Mumilaq Qaqqaq’s first ever speech in the House of Commons drew a standing ovation. When she was interviewed about the reception to her speech, which touched on Nunavut’s high suicide rates among other things, Qaqqaq was quick to emphasize she didn’t want attention focused on herself but on the issues.
“Everybody was talking about how courageous I am and how brave. But that’s not the point. This isn’t about me. This is about everybody in my territory. I’m trying to relay a message —: we’ve been asking for help for so long and where is it?”
The speech in question was given in 2017 — two years before she would become elected as Nunavut’s MP — when she was selected as one of 338 young women from across Canada to speak about her vision for the nation as part of Parliament’s Daughters of the Vote program.
Despite her lack of experience, Qaqqaq’s passion for improving the lives of Inuit and speaking truth to power propelled her to victory in the 2019 federal election with 41 per of the vote, as she defeated former Conservative cabinet minister Leona Aglukkaq and the Liberal’s Megan Pizzo-Lyall.
Even before she was elected, it was clear that Qaqqaq cares deeply about her constituents and the injustices they face. A year and half into her first term, Qaqqaq has been open about the emotional toll her job has taken on her.
Last October, just one year after being elected, Qaqqaq said she would have to take time off because of extreme burnout, depression and anxiety. Although she returned to work in January with a renewed sense of purpose and plans to run in the next election, she is currently in the midst of another brief leave of absence on the advice of her doctor, following an incident in which she called out Liberal MP Yvonne Jones for not willing to publicly share the roots of her Inuit heritage.
There is no way to justify the way Qaqqaq called out Jones. As Qaqqaq admitted in her apology, she was aggressive in her accusations, which were repeated over and over in the course of a 30-minute video she posted to Twitter.
By admonishing Jones, she also waded into an issue that has been a landmine among Indigenous Canadians in recent years: blood quantum.
One need only to Google the names of Joseph Boyden and Michelle Latimer to see the backlash against people trying to profit off spurious claims to Indigenous heritage.
When it comes to the world of politics, the Inuit nation which Jones claims to be a part of has itself been at the centre of controversy. The neighbouring Innu Nation refuses to recognize Jones’ NunatuKavut, which only began identifying itself as a distinct southern Labrador Inuit group in 2010, after previously claiming its membership was Metis.
ITK has also refused recognize the legitimacy of NunatuKavut’s claim to Inuit heritage, even after the federal government approved its status in 2018.
There isn’t enough space here to dig into Labrador’s complicated land claims debacle and its lingering legal challenges.
Suffice to say, even though Qaqqaq may have weighed in on the issue in a clumsy and inappropriate way, Inuit and other Canadian First Nations are currently engaged in very real and ongoing debate over who has the right to claim Indigenous heritage.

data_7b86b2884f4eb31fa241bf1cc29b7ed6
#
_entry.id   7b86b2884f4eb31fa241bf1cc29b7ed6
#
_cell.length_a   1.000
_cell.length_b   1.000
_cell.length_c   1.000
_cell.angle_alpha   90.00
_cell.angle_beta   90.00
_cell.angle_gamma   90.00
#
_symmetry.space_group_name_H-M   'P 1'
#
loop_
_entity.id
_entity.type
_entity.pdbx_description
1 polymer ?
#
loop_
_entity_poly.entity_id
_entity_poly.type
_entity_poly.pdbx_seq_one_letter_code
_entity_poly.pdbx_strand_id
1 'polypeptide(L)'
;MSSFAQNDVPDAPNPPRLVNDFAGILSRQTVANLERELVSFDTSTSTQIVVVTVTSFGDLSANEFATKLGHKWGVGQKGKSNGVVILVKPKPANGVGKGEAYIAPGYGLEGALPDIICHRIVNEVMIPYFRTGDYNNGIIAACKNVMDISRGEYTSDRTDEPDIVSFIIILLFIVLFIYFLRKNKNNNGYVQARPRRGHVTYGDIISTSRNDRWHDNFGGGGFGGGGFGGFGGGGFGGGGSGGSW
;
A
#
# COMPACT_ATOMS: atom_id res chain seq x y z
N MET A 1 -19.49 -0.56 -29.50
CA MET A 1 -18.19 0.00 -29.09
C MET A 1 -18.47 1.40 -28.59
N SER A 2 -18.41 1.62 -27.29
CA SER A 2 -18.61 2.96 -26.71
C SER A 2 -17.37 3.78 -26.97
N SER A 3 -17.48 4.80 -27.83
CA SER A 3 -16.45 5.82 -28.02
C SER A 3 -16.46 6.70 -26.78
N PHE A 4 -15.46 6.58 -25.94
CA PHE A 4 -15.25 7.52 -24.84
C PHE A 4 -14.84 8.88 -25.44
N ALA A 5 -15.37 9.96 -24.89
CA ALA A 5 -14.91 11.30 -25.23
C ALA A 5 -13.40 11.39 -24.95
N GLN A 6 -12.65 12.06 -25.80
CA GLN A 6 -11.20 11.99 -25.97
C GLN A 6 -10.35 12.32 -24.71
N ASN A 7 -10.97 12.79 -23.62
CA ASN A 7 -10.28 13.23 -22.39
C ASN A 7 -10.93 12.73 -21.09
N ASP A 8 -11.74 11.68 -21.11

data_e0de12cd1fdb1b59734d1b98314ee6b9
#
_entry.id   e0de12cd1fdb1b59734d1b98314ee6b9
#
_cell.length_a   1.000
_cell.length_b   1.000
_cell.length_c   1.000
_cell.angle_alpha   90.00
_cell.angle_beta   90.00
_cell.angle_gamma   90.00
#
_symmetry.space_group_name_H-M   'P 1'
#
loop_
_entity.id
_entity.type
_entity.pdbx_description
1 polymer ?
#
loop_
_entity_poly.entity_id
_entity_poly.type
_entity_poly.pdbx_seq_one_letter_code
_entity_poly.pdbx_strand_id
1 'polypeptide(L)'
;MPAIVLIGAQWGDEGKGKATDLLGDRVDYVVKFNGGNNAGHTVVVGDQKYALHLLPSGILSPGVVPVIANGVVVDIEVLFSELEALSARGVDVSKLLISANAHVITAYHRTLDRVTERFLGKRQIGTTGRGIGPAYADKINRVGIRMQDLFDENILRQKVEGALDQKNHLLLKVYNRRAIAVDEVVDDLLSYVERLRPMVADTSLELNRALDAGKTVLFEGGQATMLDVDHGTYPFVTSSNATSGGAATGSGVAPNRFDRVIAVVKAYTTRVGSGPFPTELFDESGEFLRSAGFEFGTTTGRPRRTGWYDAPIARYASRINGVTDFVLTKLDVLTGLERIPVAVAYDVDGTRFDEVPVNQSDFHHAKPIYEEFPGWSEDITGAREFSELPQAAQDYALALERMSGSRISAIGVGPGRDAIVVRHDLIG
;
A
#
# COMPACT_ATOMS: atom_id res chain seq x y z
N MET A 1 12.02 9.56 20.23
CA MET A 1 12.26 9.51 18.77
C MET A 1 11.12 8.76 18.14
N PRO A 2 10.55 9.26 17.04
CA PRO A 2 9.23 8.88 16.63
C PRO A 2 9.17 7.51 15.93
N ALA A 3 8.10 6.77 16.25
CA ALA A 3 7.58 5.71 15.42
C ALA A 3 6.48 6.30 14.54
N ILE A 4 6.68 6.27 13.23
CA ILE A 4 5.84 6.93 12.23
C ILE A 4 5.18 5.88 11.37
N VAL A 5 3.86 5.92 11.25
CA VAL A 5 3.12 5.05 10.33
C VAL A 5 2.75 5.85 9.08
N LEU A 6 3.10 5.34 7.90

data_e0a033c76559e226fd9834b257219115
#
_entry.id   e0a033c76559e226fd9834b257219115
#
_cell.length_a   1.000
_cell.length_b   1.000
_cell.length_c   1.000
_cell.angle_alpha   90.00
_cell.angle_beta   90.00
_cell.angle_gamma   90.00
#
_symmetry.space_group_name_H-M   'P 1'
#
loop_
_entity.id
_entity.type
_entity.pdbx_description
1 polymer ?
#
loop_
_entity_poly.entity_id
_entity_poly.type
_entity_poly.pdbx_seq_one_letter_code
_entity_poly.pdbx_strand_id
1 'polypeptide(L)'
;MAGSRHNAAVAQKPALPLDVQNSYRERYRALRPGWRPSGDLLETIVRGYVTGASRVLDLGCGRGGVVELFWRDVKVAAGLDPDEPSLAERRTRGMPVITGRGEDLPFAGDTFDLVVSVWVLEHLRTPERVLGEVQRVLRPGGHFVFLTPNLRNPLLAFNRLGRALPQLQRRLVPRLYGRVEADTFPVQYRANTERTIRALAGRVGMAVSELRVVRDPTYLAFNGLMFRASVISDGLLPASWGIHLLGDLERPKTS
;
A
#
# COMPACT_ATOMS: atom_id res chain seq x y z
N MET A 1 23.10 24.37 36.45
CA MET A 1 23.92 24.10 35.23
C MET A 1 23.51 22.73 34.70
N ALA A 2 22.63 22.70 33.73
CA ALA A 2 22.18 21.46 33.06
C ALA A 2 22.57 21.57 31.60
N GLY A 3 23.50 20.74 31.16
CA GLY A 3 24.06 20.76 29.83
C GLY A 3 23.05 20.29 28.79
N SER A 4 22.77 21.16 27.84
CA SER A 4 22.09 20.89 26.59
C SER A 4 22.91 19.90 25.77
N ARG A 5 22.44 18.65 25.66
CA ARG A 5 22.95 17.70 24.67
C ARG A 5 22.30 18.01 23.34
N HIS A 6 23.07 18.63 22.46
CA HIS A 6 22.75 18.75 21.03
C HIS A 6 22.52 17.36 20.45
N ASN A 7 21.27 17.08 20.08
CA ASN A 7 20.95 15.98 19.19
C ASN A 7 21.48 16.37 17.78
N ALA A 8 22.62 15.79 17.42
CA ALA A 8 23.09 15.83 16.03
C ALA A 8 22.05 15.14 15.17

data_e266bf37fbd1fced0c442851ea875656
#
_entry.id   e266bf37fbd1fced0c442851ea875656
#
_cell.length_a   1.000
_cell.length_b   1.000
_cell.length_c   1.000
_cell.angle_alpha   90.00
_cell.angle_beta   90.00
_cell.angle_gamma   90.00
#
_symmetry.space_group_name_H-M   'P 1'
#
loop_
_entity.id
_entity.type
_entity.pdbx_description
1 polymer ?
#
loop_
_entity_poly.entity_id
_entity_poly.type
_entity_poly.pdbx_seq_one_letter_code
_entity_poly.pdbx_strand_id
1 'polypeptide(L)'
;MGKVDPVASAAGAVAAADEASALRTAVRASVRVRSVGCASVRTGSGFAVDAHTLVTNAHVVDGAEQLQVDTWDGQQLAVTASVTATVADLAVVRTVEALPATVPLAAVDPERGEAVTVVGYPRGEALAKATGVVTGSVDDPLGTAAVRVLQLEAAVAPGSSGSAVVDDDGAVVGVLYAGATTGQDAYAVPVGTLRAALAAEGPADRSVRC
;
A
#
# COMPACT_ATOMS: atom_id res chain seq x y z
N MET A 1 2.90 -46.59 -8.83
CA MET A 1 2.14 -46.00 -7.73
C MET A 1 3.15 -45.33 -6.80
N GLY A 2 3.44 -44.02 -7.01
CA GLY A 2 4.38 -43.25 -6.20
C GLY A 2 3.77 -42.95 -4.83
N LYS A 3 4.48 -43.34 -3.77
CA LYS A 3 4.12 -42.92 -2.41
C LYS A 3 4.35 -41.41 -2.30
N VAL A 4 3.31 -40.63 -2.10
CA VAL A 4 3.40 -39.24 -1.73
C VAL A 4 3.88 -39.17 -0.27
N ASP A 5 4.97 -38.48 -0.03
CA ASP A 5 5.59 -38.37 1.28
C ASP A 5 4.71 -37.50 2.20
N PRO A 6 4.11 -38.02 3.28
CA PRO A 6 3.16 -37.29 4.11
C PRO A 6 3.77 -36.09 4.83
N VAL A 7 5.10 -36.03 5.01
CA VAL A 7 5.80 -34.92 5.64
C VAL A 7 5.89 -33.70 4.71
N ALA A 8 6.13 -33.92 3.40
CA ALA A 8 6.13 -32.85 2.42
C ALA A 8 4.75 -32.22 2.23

But what of Qaqqaq’s post-apology fate?
Of the Facebook comments on the Nunavut News story announcing Qaqqaq’s recent medical leave, most are compassionate and supportive, wishing her well and hoping she comes back feeling stronger and prepared to keep fighting for Nunavummiut.
However, there is also a contingent of people that are calling for her resignation. For the most part their argument seems to be that because she has had to take time off for her mental health, Qaqqaq is too young and not fit for the job.
With all due respect, their anger is misdirected. Since stepping into office Qaqqaq has been a fierce advocate for Nunavummiut. In her first year Qaqqaq undertook an ambitious cross-territory tour to document the abhorrent conditions of Nunavut’s public housing. Despite the emotional toll that trip took on her, Qaqqaq returned to work after taking time off for her mental health and finished the report.
How did the Liberals respond to the revelations in Qaqqaq’s report?
By offering a paltry $25 million toward housing in Nunavut in the 2021 budget. Northern Affairs Minister Dan Vandal can try and sugarcoat these breadcrumbs but $25 million is barely a drop in the bucket when there are currently 3,545 families in need of housing in the territory.
It’s no wonder Qaqqaq is fed up. No matter how outspoken she is on behalf of Inuit, the Liberals continue to ignore their plight.
Indeed, the Trudeau government has made it clear that Indigenous voices are only welcome in his government when they conform to his agenda. Look no further than Jody Wilson-Raybould, whose term as Canada’s first Indigenous attorney general was cut short when she tried to expose Trudeau’s meddling in the SNC-Lavalin scandal.
Inuit or not, as the parliamentary secretary to Vandal, Jones is complicit in this indifference, just as Aglukkaq was under Stephen Harper.
While she made a mistake by unloading on Jones on social media, Qaqqaq is anything but naive, as Jones claimed in her rebuke.
Rather, the fact that she does not trust the Liberals shows she is wiser than most. And her refusal to back down from speaking out against a system that is stacked against Inuit and First Nations who are simply asking for their basic human rights to be acknowledged, shows she is willing to stand up not just for her constituents but all Indigenous Canadians.
Qaqqaq may have slipped up by getting personal with Jones but one need only look at her actions to see who is really fighting for Canada’s Inuit.
–Cody Punter is editor of Kivalliq News.